Random musings of a wandering soul

‘Abandon’ by Pico Iyer

“An Englishman in California studying Sufism, and in particular Rumi”, so says the back cover on who the protagonist is. Having discovered Rumi rather late in life and getting drunk on him ever since, the pull was too strong to resist and back it came with me from the last trip to the library.

The story starts with John Macmillan in Damascus meeting up with an enigmatic old professor, Khalil and ending up carrying a gift back for his friend. Originally from London, he seems to be running away from his life and love and moving towards something that neither he nor the reader can make sense of, at least in the beginning. His trip to dleiver Khalil’s gift brings Camilla Jensen to his life, who gets intricately entangled with him. The story goes in and out of their unusual meetings with each other. In between are the encounters with his professor and mentor, Sefadhi, who seem to have an alternate life.

Interspersed (or was it supposed to be the main plot?) is the rumor about an original manuscript of Sufi poems which seem to mysteriously surface here and there. Yes, it even brings John to India. All the characters seem to have some mystery or other that shrouds their past, each one of them trying to uncover or hide from it.

The narrative is mystical, in line with the the theme of the story. There are some good insights by the author on religion, mysticism, Sufism and of course Rumi, Shams and Hafez. To cut a long story short, I had to conclude that I am neither intellectual nor mystical enough yet to really enjoy such an esoteric theme and author πŸ™‚

One interesting anecdote that I loved is, “Rumi has replaced the Dalai Lama in greeting cards”. To a certain extent, the author is able to convey the pain of a race as they helplessly watch their soul getting so blatanly commercialized. Keeping the story apart, there are some brilliant allusions to the genre of poems that we have come to equate to Sufism. The biggest revelation for me was that “The cry of the Sufi is, quite simply, the cry of abandoned love”, and not a celebration of love that is.

The best of piece of advice came from Professor Sefadhi,

“My only words of advice: remember, please, to keep the poets higher than your thoughts of them. Don’t pull them down to your level; let them draw you up to theirs…It is best to make sure always there is something in them you don’t understand.”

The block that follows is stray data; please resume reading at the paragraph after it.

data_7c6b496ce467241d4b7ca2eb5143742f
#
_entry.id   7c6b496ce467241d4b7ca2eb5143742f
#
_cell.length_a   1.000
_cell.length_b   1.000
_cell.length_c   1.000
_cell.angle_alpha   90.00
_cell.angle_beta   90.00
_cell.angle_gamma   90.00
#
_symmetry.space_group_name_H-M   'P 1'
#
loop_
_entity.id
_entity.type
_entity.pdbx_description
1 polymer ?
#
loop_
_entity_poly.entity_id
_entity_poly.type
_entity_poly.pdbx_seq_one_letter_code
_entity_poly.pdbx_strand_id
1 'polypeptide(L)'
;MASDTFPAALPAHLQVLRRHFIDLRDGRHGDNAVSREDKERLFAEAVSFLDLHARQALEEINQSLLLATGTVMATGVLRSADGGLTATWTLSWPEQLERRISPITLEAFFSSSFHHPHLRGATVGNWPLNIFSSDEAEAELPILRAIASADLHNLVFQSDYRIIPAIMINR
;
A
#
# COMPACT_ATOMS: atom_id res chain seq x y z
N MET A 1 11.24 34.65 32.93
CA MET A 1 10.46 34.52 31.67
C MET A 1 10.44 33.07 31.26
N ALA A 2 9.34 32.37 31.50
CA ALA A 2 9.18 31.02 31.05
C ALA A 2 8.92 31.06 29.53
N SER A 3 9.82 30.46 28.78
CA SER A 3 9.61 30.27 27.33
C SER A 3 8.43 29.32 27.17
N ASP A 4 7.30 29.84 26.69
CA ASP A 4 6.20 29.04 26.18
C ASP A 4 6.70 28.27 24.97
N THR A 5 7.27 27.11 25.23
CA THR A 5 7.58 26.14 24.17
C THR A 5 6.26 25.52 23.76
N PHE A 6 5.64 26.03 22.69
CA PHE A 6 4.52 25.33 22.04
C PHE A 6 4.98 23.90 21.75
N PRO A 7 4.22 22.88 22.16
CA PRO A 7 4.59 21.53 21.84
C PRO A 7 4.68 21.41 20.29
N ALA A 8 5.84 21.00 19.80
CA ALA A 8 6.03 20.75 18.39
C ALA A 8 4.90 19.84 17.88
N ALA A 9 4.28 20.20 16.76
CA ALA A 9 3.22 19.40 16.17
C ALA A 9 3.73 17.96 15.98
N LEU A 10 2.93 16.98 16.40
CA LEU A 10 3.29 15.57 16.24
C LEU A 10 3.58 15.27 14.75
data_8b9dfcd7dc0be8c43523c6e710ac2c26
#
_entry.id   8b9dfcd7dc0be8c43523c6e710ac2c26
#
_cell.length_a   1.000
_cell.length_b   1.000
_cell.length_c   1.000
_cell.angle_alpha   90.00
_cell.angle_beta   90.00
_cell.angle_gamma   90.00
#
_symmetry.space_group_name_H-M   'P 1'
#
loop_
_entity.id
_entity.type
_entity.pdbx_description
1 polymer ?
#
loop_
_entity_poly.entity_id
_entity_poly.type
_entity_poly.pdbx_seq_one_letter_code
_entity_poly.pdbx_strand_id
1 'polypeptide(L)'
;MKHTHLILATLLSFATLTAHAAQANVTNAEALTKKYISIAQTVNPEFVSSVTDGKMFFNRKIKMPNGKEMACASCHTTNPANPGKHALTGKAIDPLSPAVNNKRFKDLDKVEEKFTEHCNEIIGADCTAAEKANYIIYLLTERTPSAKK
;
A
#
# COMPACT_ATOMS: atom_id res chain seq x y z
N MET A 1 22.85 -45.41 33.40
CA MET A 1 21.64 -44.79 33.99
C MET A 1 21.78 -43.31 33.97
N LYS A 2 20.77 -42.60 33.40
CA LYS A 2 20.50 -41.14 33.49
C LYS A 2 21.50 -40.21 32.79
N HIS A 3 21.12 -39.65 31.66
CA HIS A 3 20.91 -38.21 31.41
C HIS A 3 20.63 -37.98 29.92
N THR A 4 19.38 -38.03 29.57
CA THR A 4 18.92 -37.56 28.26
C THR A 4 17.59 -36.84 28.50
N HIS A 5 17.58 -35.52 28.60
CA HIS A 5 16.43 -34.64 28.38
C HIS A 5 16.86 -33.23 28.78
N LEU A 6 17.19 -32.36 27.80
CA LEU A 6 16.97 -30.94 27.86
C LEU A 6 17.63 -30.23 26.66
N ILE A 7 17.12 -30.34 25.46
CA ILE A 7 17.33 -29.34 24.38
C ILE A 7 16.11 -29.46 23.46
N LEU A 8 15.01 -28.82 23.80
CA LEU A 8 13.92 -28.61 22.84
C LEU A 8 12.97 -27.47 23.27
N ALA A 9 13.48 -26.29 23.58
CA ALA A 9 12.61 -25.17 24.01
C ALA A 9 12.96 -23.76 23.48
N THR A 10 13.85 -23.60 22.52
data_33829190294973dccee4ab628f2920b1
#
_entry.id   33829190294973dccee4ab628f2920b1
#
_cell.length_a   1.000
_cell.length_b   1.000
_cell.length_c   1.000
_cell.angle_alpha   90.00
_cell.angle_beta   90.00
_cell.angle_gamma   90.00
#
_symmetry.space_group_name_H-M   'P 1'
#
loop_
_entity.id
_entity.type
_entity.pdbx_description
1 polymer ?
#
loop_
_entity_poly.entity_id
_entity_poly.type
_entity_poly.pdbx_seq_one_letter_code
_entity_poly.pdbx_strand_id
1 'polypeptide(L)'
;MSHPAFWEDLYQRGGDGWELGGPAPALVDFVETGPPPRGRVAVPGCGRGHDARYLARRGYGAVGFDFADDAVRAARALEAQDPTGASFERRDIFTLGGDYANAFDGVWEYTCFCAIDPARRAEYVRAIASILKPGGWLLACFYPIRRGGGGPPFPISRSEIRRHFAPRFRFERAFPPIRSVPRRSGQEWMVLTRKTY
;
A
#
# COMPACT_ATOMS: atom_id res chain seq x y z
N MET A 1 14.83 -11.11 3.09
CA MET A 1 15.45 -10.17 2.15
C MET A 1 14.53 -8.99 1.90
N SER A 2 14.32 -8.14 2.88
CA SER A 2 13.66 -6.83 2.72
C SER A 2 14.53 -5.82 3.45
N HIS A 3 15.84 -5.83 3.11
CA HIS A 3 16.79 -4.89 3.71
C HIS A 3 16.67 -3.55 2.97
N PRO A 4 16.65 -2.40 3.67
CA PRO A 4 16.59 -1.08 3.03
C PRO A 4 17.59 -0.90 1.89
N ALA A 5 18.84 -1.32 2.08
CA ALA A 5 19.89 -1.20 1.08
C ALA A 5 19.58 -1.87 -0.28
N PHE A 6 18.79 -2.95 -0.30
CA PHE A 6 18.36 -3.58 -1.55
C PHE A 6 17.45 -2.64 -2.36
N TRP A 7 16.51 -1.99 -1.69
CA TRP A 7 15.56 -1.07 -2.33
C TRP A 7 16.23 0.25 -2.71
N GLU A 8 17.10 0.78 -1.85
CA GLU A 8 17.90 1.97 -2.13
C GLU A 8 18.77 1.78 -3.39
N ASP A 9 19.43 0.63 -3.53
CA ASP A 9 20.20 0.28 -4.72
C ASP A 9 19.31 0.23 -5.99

Looks like, sadly I have to go a long way to reach that level.

Verdict : Not te be read with abandon. Take it up if you love mysterious characters in all shades of grey and of course Sufis, their lives and poems.


Comments on: "‘Abandon’ by Pico Iyer" (11)

  1. If you arent ” intellectual nor mystical enough yet to really enjoy such an esoteric theme and author ” then I betta steer away from this book πŸ™‚

  2. Nice review. Read it a few years ago. I was also hooked by the Rumi connection. Ater reading the review thinking of reading it again πŸ™‚

  3. Not for me then .. I dont have that much high level of intellectuism (is this a word ) see i told you

  4. Missed a lot of your posts.
    I find such themes interesting though I am not sure if I could make it until the last page. πŸ˜‰

  5. Loved your review. The book sounds so interesting! Pity you didn’t like it as much as you had expected to. 😦

    I think I am not intellectual and mystical enough to understand and enjoy certain esoteric books too. So, I steer clear of them as of now. πŸ™‚

    BTW I recently read The Forty Rules of Love and discovered Rumi. Would love to know – how are you exploring Rumi? Have you read his poems? I would love to read some! Please do let me know.

    Also, ‘The cry of the Sufi is, quite simply, the cry of abandoned love”, and not a celebration of love that is.’ Really? Like you, I always thought that the cry of the Sufi was a celebration of love!

    I loved the last quote in your post about poets. So true!

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